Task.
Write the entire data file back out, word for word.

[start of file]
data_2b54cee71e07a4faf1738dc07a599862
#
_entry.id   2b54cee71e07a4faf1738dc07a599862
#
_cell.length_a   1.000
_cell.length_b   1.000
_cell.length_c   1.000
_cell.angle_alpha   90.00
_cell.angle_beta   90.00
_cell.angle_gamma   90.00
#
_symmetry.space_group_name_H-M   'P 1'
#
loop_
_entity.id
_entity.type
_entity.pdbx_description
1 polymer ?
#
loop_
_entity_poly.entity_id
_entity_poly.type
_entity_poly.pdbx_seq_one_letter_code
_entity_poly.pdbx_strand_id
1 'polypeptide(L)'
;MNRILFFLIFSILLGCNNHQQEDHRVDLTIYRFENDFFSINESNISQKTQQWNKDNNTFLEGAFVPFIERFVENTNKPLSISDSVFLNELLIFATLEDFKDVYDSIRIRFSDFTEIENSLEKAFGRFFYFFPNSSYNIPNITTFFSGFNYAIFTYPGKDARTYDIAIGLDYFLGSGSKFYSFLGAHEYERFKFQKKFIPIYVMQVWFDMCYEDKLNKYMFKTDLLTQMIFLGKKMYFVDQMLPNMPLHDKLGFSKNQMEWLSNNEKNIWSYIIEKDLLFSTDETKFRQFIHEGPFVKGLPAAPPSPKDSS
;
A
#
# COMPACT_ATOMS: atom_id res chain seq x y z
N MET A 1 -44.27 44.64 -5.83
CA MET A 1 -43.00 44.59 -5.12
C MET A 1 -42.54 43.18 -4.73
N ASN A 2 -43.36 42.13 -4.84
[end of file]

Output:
data_2b54cee71e07a4faf1738dc07a599862
#
_entry.id   2b54cee71e07a4faf1738dc07a599862
#
_cell.length_a   1.000
_cell.length_b   1.000
_cell.length_c   1.000
_cell.angle_alpha   90.00
_cell.angle_beta   90.00
_cell.angle_gamma   90.00
#
_symmetry.space_group_name_H-M   'P 1'
#
loop_
_entity.id
_entity.type
_entity.pdbx_description
1 polymer ?
#
loop_
_entity_poly.entity_id
_entity_poly.type
_entity_poly.pdbx_seq_one_letter_code
_entity_poly.pdbx_strand_id
1 'polypeptide(L)'
;MNRILFFLIFSILLGCNNHQQEDHRVDLTIYRFENDFFSINESNISQKTQQWNKDNNTFLEGAFVPFIERFVENTNKPLSISDSVFLNELLIFATLEDFKDVYDSIRIRFSDFTEIENSLEKAFGRFFYFFPNSSYNIPNITTFFSGFNYAIFTYPGKDARTYDIAIGLDYFLGSGSKFYSFLGAHEYERFKFQKKFIPIYVMQVWFDMCYEDKLNKYMFKTDLLTQMIFLGKKMYFVDQMLPNMPLHDKLGFSKNQMEWLSNNEKNIWSYIIEKDLLFSTDETKFRQFIHEGPFVKGLPAAPPSPKDSS
;
A
#
# COMPACT_ATOMS: atom_id res chain seq x y z
N MET A 1 -44.27 44.64 -5.83
CA MET A 1 -43.00 44.59 -5.12
C MET A 1 -42.54 43.18 -4.73
N ASN A 2 -43.36 42.13 -4.84